There is a case before the Supreme Court regarding the right of public officials to block accounts that are commenting on posts.
Social media accounts that were for school board members in California and Michigan had banned some followers after they left critical comments.
High-profile personalities, such as Taylor Swift and Donald Trump, were used in the arguments.
Power of Social Media
Most local, state, and federal government agencies all now use social media for making announcements, but do they have the right to block accounts critical of statements made by these entities?
The argument is whether the blocking is considered a “state action” or not.
Justice Kagan stated, "I mean, sometimes he [Trump] was announcing policies.
"Even when he wasn’t, I mean, I don’t think a citizen would be able to really understand the Trump presidency, if you will, without any access to all the things that the president said on that account."
Justice Ketanji Brown Jackson added, "What if we have a big concert, Taylor Swift has a big concert in a private ... park or something, and the police recognize there are going to be large crowds, etc., and so they come and they help with the screening of the bags and they kick out people who are rowdy and they are controlling access to this area of the private area of this. Because it's private, we would say that's not state action?"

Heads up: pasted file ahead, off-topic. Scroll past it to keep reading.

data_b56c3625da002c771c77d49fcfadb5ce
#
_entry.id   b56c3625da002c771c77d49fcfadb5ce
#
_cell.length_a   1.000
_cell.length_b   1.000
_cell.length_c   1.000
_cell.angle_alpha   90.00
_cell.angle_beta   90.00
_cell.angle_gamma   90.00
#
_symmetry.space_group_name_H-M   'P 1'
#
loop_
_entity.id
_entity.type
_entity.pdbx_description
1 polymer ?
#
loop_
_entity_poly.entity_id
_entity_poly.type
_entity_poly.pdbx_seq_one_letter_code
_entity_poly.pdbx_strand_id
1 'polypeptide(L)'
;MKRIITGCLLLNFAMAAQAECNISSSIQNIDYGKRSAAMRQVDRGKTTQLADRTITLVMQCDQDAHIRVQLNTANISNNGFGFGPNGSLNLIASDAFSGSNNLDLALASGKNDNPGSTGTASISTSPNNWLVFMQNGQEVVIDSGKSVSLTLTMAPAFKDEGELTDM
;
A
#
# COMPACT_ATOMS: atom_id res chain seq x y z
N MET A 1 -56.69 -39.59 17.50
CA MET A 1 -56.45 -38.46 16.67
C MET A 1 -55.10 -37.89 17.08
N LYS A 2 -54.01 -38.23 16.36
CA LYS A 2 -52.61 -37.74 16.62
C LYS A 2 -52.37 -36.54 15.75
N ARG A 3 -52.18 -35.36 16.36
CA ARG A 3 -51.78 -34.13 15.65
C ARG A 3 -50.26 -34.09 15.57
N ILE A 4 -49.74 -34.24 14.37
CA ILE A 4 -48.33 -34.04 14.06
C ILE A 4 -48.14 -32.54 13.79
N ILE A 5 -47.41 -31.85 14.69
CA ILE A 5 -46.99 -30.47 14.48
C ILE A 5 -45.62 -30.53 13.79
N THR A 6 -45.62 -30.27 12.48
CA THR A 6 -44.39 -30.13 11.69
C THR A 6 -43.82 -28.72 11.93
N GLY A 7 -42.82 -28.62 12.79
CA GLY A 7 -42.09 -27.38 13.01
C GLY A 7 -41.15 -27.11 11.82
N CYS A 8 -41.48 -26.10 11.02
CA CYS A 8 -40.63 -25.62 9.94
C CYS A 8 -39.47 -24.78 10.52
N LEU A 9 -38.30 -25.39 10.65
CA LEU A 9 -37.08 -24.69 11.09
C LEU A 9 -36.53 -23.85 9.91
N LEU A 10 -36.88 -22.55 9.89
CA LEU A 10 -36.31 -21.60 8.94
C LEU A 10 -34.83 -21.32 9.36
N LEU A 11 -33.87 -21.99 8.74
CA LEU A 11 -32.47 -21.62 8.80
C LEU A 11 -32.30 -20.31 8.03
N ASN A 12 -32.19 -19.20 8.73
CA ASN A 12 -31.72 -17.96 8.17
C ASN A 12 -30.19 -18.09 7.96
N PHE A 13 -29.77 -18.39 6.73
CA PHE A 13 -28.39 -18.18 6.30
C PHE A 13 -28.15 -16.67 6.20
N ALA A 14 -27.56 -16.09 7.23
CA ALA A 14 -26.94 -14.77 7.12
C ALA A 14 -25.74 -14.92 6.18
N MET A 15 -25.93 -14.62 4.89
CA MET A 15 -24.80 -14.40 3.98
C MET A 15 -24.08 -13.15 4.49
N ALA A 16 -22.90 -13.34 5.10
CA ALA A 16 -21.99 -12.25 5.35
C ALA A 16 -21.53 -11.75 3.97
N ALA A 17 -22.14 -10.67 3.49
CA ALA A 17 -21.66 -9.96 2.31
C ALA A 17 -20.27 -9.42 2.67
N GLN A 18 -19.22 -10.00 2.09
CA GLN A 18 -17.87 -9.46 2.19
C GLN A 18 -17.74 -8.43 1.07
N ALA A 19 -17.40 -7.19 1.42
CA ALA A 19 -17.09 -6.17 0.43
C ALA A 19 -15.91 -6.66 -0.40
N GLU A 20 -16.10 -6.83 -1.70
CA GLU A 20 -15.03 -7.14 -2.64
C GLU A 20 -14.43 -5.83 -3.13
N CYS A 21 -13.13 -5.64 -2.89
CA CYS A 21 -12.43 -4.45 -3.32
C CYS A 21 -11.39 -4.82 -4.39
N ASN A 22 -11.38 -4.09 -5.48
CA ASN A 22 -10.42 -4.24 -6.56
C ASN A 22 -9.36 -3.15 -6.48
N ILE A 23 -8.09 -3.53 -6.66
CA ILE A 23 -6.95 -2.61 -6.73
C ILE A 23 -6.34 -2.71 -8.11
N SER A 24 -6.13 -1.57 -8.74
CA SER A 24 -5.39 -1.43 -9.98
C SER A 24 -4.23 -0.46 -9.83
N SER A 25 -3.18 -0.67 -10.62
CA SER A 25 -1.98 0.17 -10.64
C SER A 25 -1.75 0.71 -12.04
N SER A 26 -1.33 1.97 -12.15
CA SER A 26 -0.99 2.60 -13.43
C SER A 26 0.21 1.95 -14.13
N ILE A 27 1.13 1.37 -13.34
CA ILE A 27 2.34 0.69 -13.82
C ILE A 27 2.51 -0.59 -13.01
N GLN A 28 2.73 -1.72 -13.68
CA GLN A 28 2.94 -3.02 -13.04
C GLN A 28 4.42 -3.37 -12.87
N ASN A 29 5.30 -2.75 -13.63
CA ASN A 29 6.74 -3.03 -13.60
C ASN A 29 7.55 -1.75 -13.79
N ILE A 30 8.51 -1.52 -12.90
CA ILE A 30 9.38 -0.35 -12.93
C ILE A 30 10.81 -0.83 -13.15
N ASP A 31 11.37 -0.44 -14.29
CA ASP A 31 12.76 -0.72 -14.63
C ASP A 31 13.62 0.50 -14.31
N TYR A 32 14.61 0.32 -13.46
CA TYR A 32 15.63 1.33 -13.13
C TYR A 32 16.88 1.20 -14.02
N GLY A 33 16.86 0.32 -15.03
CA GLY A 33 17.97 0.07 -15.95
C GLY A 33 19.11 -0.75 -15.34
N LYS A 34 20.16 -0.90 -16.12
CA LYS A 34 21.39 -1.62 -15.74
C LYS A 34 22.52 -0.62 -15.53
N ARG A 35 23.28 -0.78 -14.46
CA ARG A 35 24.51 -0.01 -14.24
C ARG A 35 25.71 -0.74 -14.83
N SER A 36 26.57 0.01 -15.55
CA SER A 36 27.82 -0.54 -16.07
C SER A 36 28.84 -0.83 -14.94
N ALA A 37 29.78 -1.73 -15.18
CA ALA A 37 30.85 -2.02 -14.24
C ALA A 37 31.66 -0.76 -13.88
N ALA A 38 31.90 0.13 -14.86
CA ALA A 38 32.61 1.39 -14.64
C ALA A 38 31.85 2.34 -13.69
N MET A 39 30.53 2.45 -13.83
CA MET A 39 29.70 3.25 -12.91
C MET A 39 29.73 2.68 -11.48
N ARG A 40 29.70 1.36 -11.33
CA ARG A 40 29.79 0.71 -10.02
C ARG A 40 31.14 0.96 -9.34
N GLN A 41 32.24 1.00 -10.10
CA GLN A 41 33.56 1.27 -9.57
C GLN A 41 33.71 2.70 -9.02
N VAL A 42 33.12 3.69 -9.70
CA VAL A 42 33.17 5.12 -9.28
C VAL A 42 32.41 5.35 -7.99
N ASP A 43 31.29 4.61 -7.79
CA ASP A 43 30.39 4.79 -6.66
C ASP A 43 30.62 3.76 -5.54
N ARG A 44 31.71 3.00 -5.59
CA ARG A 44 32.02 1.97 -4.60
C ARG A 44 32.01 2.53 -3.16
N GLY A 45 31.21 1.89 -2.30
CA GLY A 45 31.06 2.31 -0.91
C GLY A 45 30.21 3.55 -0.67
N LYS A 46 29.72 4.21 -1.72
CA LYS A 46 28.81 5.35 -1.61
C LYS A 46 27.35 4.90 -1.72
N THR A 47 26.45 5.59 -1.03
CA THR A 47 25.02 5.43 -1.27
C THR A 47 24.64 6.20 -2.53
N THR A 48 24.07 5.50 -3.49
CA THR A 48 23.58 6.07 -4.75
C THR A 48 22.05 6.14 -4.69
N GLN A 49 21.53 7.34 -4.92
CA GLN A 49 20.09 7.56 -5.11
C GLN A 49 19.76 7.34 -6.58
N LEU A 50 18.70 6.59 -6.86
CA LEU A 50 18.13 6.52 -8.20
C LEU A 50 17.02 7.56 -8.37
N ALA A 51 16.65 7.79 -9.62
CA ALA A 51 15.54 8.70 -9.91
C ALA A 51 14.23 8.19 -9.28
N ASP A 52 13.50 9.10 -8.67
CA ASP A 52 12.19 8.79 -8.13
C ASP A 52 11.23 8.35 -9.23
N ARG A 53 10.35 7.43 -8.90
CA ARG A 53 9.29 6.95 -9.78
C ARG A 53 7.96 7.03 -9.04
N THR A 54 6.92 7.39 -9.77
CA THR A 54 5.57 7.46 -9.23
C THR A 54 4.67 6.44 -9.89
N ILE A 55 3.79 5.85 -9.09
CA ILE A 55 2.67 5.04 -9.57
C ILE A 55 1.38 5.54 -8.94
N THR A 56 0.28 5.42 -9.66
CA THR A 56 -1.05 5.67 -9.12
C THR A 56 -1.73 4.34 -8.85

The court will have to make a firm ruling to unblur the line between actions taken that are personal and those that would be required by a government official.
Gary Lawkowski, a lawyer with Dhillon Law Group, stated, "Several justices seem interested in having a clearer legal standard, but the devil will be in the details of how the court ultimately writes its opinion and what the consequences are going forward for public officials on social media.”
It is rather ironic that the biggest arguments we have had in regard to free speech in this country are now centered around social media, platforms that were all created to allow people to express themselves more.